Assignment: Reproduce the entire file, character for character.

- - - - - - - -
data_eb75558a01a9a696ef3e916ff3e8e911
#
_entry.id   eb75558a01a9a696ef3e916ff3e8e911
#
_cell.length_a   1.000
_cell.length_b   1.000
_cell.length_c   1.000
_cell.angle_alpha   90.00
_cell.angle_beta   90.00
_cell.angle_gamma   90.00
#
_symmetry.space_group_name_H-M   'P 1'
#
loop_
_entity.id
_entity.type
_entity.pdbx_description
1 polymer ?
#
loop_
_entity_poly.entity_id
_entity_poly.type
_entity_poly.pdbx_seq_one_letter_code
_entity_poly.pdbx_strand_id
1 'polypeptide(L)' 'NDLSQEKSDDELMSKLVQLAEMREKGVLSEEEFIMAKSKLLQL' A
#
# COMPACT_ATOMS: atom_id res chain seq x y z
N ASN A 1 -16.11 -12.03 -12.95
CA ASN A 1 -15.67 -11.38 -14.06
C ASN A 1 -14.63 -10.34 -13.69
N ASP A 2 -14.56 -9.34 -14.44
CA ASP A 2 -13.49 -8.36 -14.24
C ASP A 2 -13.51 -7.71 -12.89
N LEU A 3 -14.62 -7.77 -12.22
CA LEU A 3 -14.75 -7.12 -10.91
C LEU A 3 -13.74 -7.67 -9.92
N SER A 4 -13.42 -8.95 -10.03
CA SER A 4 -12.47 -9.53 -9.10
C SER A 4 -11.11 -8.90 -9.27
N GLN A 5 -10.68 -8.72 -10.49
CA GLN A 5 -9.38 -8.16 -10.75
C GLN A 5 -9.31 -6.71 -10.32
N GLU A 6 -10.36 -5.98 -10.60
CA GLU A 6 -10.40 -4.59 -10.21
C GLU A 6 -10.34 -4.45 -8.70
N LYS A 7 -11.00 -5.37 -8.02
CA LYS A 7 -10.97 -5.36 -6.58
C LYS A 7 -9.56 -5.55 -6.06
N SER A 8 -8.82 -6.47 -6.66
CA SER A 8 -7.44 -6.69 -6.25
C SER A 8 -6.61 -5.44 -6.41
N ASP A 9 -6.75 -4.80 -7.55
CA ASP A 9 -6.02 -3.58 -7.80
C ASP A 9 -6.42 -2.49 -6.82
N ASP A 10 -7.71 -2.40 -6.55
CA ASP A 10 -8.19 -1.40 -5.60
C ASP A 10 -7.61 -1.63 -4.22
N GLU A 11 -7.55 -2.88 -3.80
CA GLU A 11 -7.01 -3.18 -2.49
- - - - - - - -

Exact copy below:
data_eb75558a01a9a696ef3e916ff3e8e911
#
_entry.id   eb75558a01a9a696ef3e916ff3e8e911
#
_cell.length_a   1.000
_cell.length_b   1.000
_cell.length_c   1.000
_cell.angle_alpha   90.00
_cell.angle_beta   90.00
_cell.angle_gamma   90.00
#
_symmetry.space_group_name_H-M   'P 1'
#
loop_
_entity.id
_entity.type
_entity.pdbx_description
1 polymer ?
#
loop_
_entity_poly.entity_id
_entity_poly.type
_entity_poly.pdbx_seq_one_letter_code
_entity_poly.pdbx_strand_id
1 'polypeptide(L)' 'NDLSQEKSDDELMSKLVQLAEMREKGVLSEEEFIMAKSKLLQL' A
#
# COMPACT_ATOMS: atom_id res chain seq x y z
N ASN A 1 -16.11 -12.03 -12.95
CA ASN A 1 -15.67 -11.38 -14.06
C ASN A 1 -14.63 -10.34 -13.69
N ASP A 2 -14.56 -9.34 -14.44
CA ASP A 2 -13.49 -8.36 -14.24
C ASP A 2 -13.51 -7.71 -12.89
N LEU A 3 -14.62 -7.77 -12.22
CA LEU A 3 -14.75 -7.12 -10.91
C LEU A 3 -13.74 -7.67 -9.92
N SER A 4 -13.42 -8.95 -10.03
CA SER A 4 -12.47 -9.53 -9.10
C SER A 4 -11.11 -8.90 -9.27
N GLN A 5 -10.68 -8.72 -10.49
CA GLN A 5 -9.38 -8.16 -10.75
C GLN A 5 -9.31 -6.71 -10.32
N GLU A 6 -10.36 -5.98 -10.60
CA GLU A 6 -10.40 -4.59 -10.21
C GLU A 6 -10.34 -4.45 -8.70
N LYS A 7 -11.00 -5.37 -8.02
CA LYS A 7 -10.97 -5.36 -6.58
C LYS A 7 -9.56 -5.55 -6.06
N SER A 8 -8.82 -6.47 -6.66
CA SER A 8 -7.44 -6.69 -6.25
C SER A 8 -6.61 -5.44 -6.41
N ASP A 9 -6.75 -4.80 -7.55
CA ASP A 9 -6.02 -3.58 -7.80
C ASP A 9 -6.42 -2.49 -6.82
N ASP A 10 -7.71 -2.40 -6.55
CA ASP A 10 -8.19 -1.40 -5.60
C ASP A 10 -7.61 -1.63 -4.22
N GLU A 11 -7.55 -2.88 -3.80
CA GLU A 11 -7.01 -3.18 -2.49